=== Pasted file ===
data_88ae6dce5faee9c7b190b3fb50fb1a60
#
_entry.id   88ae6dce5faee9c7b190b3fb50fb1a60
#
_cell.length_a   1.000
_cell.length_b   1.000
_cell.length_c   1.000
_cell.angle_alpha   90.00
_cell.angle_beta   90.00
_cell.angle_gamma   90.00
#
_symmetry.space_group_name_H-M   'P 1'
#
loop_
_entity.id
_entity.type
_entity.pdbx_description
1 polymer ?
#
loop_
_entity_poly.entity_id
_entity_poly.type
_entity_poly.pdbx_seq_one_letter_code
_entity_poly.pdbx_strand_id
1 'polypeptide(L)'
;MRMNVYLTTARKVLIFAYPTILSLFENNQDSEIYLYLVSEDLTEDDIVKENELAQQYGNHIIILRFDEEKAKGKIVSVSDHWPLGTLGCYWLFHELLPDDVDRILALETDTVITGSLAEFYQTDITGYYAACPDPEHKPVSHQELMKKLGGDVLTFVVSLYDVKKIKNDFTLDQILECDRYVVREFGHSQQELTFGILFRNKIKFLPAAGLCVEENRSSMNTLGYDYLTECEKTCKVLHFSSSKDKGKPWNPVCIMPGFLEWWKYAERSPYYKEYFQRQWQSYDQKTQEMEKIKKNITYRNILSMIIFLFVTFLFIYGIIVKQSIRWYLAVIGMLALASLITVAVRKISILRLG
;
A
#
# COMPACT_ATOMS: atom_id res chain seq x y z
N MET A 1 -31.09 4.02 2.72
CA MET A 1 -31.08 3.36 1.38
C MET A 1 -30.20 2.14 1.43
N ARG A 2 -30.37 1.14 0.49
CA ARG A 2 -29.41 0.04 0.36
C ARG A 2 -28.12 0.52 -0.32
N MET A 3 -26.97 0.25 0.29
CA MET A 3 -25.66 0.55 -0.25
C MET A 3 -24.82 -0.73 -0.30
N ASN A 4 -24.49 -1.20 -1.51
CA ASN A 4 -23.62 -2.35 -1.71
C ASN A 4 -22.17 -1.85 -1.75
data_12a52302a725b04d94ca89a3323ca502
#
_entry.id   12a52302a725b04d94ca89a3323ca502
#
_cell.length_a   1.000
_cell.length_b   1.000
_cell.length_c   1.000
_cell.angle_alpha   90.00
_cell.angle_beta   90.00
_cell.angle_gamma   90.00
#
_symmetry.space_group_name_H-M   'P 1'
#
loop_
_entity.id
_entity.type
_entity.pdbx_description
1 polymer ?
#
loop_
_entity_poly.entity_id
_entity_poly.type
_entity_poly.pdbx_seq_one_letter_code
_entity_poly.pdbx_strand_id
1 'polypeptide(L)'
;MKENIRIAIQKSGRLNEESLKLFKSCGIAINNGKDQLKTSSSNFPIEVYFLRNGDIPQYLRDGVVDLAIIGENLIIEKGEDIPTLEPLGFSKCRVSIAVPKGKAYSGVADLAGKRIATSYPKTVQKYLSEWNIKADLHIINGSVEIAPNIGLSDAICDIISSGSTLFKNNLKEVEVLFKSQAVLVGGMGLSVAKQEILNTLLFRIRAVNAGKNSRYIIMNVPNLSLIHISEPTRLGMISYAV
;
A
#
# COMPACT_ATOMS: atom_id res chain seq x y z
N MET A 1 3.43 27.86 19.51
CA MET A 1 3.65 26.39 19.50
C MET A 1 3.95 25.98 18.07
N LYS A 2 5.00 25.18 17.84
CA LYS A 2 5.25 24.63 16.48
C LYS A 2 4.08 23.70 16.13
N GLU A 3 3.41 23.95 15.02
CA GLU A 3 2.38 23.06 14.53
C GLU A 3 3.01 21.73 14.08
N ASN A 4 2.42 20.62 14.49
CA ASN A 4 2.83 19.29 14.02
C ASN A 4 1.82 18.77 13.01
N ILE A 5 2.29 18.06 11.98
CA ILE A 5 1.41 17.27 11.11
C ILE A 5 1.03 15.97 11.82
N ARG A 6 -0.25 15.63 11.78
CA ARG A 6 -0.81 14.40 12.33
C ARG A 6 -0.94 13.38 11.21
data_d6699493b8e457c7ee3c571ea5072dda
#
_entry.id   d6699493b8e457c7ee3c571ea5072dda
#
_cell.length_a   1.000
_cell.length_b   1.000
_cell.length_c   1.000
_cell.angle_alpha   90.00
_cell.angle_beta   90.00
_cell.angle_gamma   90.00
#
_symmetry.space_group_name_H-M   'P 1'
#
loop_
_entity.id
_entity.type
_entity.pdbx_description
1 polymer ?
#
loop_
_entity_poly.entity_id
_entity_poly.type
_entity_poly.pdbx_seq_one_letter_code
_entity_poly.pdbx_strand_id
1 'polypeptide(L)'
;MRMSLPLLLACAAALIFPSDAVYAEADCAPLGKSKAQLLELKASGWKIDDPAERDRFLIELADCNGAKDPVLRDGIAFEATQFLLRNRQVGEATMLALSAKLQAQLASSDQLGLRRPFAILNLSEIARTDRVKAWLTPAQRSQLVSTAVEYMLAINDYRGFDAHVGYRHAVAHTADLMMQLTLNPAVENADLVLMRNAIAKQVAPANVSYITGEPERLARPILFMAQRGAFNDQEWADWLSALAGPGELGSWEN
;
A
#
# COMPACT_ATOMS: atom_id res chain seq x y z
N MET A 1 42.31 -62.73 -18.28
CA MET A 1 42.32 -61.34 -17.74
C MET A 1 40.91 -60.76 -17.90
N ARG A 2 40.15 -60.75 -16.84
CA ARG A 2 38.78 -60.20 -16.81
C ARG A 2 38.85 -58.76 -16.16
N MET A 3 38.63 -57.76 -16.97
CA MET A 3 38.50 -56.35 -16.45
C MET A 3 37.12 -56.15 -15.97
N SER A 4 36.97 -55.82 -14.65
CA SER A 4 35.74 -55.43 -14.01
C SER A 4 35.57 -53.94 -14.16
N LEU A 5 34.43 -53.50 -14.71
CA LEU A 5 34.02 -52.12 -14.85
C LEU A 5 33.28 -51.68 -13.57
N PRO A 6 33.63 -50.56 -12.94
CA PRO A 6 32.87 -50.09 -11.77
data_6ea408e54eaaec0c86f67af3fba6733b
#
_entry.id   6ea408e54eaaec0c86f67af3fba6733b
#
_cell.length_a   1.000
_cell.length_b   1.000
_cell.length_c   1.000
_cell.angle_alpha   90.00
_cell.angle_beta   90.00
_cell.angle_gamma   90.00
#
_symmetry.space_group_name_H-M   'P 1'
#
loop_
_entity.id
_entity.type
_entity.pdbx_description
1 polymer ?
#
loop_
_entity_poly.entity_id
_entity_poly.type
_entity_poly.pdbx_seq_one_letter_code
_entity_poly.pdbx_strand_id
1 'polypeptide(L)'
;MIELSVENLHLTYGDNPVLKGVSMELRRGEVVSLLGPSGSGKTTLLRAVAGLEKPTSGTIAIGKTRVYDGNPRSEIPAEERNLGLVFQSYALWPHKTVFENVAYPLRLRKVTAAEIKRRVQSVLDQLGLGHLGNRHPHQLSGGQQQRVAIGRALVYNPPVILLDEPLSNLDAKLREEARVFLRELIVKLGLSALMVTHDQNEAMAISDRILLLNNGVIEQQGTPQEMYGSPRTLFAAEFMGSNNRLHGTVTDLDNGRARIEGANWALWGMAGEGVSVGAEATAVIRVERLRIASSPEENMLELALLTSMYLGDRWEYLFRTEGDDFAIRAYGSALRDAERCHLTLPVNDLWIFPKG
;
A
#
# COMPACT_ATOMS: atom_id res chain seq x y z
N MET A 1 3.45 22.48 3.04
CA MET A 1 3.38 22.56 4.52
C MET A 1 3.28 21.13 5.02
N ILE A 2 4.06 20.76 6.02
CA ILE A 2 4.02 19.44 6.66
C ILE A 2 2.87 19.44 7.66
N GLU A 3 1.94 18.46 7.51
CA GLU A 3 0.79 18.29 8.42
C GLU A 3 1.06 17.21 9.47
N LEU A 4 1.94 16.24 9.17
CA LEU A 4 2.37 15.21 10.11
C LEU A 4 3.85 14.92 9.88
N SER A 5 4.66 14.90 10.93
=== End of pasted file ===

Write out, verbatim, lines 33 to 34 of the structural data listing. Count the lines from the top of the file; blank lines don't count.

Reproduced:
C MET A 1 -30.20 2.14 1.43
N ARG A 2 -30.37 1.14 0.49